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Margarita Spivak

Should you let your kids study abroad?

Margarita Spivak

May 8th, 2017 | Written by

jeremie-cremer-4419

I remember when I came home for the weekend my sophomore year of college and declared to my parents that I want to study abroad in the U.K. the following year. I was expecting to be met with excitement and a “go get ‘em!” attitude. Instead, 19-year old me was met with “How is this relevant to your future?”, “Is it safe?”, “How much is this going to cost?” and my personal favorite by my dad, “Well at least she’s going to England, not the Congo!”

Although I was a tad disappointed with their initial reaction, I now understand their fears. Many parents can relate to the possibility of having their kids move across the world for 6 or more months. While you ponder over letting your kids go, know that as their parent, you have a huge influence over their decision. Studying abroad can be a beautiful experience for a young adult, however it is not appropriate for everyone. To help make the decision, here are the main factors parents might consider when deciding whether or not to let their children study abroad.

  1. You’re worried it’s not safe 

In this day and age, it’s understandable that parents are wary of letting their kids go abroad. However, it’s important to understand that serious threats such as terrorism may be just as likely to happen at home as they are to happen abroad. Of course, I would recommend taking extra care when choosing a country and a program. Certain countries are inherently safer than others.

The most common threat will be petty theft. This can be prevented by properly educating your children on how to look after their cash and valuables. You could also consider investing in a travel insurance policy that will protect their valuables and cover emergency medical expenses.

  1. You think it’s too expensive

The cost of studying abroad breaks down into 3 categories – tuition, cost of living, and getting there.

When it comes to tuition, you may be able to choose a program with comparable pricing to what your child is already paying at their home university. This is very relative because if your child is at a private school paying upwards of $50,000 a year, you may find that you’re saving money on the program in terms of tuition.

When looking at cost of living, choosing a location that fits your child’s wishes and your budget is key. Some popular study abroad cities like Paris, London and Sydney are more expensive than cheaper locations like Costa Rica and Ecuador.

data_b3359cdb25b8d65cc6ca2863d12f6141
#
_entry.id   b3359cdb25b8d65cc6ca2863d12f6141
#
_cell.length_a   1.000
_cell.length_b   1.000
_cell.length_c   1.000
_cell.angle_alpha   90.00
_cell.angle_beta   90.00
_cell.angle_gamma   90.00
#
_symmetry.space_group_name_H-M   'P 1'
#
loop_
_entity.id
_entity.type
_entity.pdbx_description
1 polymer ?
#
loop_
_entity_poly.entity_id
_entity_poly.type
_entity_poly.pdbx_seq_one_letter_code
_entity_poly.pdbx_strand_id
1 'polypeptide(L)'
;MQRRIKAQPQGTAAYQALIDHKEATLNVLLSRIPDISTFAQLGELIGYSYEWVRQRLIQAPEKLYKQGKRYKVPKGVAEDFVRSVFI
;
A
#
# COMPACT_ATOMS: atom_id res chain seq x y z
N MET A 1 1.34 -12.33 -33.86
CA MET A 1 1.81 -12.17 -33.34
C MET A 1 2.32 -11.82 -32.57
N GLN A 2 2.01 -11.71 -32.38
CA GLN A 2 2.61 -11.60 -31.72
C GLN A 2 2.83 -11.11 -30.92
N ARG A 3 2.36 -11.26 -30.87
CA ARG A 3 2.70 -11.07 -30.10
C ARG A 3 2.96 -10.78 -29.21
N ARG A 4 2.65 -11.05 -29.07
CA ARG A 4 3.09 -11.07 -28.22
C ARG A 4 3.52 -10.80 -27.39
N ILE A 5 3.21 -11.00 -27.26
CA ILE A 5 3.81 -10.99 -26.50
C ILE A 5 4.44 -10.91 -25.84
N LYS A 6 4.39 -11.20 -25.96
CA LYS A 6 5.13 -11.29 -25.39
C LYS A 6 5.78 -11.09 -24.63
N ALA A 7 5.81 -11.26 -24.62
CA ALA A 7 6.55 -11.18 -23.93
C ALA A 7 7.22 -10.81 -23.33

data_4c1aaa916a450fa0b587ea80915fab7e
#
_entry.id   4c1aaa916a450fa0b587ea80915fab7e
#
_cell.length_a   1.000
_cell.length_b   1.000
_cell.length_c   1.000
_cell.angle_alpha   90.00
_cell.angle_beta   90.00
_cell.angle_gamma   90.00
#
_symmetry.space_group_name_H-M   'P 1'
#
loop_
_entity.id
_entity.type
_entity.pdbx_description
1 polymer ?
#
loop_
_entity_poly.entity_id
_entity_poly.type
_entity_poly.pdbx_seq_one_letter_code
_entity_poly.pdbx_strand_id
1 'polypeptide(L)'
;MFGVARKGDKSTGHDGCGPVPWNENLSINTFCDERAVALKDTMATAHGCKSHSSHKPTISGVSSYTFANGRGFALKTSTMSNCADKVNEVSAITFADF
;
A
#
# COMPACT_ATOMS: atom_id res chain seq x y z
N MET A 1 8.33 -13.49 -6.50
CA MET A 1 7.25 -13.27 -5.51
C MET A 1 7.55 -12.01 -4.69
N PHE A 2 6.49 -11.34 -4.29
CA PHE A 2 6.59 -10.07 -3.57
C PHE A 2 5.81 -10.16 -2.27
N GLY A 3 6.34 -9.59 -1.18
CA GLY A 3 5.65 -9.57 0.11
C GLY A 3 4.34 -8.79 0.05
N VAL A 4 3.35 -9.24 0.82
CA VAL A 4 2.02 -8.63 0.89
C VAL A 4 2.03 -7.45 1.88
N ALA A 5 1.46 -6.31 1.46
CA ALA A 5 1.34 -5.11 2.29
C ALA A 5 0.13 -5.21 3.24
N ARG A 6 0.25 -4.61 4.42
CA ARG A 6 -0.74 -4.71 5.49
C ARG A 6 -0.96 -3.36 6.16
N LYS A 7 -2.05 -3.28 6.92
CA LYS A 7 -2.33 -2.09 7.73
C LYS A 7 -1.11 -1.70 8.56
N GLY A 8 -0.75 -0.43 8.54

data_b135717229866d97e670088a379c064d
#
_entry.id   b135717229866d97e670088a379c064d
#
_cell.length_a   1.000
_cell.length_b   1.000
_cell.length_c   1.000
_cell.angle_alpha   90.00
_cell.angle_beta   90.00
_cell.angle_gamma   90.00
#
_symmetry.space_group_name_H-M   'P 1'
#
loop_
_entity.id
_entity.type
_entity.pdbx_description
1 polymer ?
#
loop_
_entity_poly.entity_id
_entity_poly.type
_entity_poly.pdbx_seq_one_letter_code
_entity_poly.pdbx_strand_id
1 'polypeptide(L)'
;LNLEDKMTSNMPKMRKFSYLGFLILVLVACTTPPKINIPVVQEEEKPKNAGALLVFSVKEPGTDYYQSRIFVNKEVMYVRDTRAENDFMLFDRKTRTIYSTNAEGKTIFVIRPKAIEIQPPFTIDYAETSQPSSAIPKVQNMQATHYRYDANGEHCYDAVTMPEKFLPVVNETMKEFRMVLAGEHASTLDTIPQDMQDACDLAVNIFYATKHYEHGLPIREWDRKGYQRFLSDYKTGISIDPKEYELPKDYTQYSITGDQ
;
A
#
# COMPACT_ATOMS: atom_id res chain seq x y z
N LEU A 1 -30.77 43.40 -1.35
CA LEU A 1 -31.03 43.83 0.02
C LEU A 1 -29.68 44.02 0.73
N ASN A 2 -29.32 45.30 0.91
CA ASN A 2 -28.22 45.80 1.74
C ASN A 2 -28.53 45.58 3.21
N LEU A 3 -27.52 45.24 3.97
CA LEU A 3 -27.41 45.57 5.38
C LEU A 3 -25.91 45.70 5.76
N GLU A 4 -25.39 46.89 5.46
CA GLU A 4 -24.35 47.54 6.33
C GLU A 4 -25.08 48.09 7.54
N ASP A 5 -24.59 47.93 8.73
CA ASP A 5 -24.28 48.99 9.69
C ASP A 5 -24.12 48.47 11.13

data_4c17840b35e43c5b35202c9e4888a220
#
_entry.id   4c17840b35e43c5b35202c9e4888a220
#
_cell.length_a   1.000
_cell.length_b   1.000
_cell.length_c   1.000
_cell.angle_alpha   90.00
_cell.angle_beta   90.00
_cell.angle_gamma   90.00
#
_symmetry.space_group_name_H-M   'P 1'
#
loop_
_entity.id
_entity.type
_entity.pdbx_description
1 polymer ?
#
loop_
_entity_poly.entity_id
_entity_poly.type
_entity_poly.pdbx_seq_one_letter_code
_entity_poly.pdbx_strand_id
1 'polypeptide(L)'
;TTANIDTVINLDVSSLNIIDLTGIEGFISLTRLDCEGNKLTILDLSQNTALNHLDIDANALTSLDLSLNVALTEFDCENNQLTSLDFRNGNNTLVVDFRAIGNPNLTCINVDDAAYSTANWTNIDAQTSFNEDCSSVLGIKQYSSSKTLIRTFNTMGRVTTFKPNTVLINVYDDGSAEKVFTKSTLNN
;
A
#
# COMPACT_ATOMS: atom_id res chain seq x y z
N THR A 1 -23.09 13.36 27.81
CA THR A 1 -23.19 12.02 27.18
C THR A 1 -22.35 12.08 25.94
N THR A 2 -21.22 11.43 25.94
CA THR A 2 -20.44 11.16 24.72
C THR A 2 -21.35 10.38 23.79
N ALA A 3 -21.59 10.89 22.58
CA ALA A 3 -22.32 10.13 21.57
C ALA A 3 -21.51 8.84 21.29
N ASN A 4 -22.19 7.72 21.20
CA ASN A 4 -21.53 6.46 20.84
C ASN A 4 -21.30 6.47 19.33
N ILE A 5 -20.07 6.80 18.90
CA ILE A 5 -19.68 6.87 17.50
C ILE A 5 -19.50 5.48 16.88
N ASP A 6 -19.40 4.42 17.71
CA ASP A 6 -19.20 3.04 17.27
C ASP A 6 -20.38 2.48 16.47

The cost of transportation may have an impact on your budget – your child will need a ticket to get there and back, you may want to visit and they may want to come home for a holiday. As someone who studied abroad for a semester in college and did an entire master’s program abroad, travel costs really put a dent in my and my parent’s wallet. There are ways to make traveling back and forth a lot cheaper by taking advantage of credit card rewards, booking at the right time and searching for online deals.

There are also options for families who are unable to cover the cost out-of-pocket. There are specific scholarships for students looking to study abroad as well as financial aid options.

  1. You don’t see how it’s relevant to their future or degree

Studying abroad is not just an expensive, long vacation. Your children will have firsthand opportunity to see how the other side of the world lives, perceives information and interacts with one another. Studying abroad can influence your child for a lifetime – a scary yet inspiring thought.

To make sure that studying abroad is valuable to your child’s future, it’s important to ensure that the classes they take abroad will transfer their credits to your child’s university. When I studied abroad at The University of Leeds in the U.K., I took multiple classes to satisfy my Psychology and Economics major while mixing in a couple of fun and cultural classes like British Beer Brewing and European Politics.

  1. They’re not ready

Studying abroad is not for everyone. You should assess your child’s grades and maturity level before agreeing to let them study abroad. If your child is responsible and maintains a good G.P.A. then studying abroad will enhance them as a person, give them a broader world view and generally make them a more interesting human being. However, if your child is struggling in school, skipping classes and has a questionable maturity level, perhaps they are not ready to go abroad. In that case, you can try placing stipulations on their request to study abroad based on improved performance in school.

If you have any questions about studying abroad, want my recommendations based on my travels and experience, or just want to chat, feel free to email me at msp@prosperityconsult.com.

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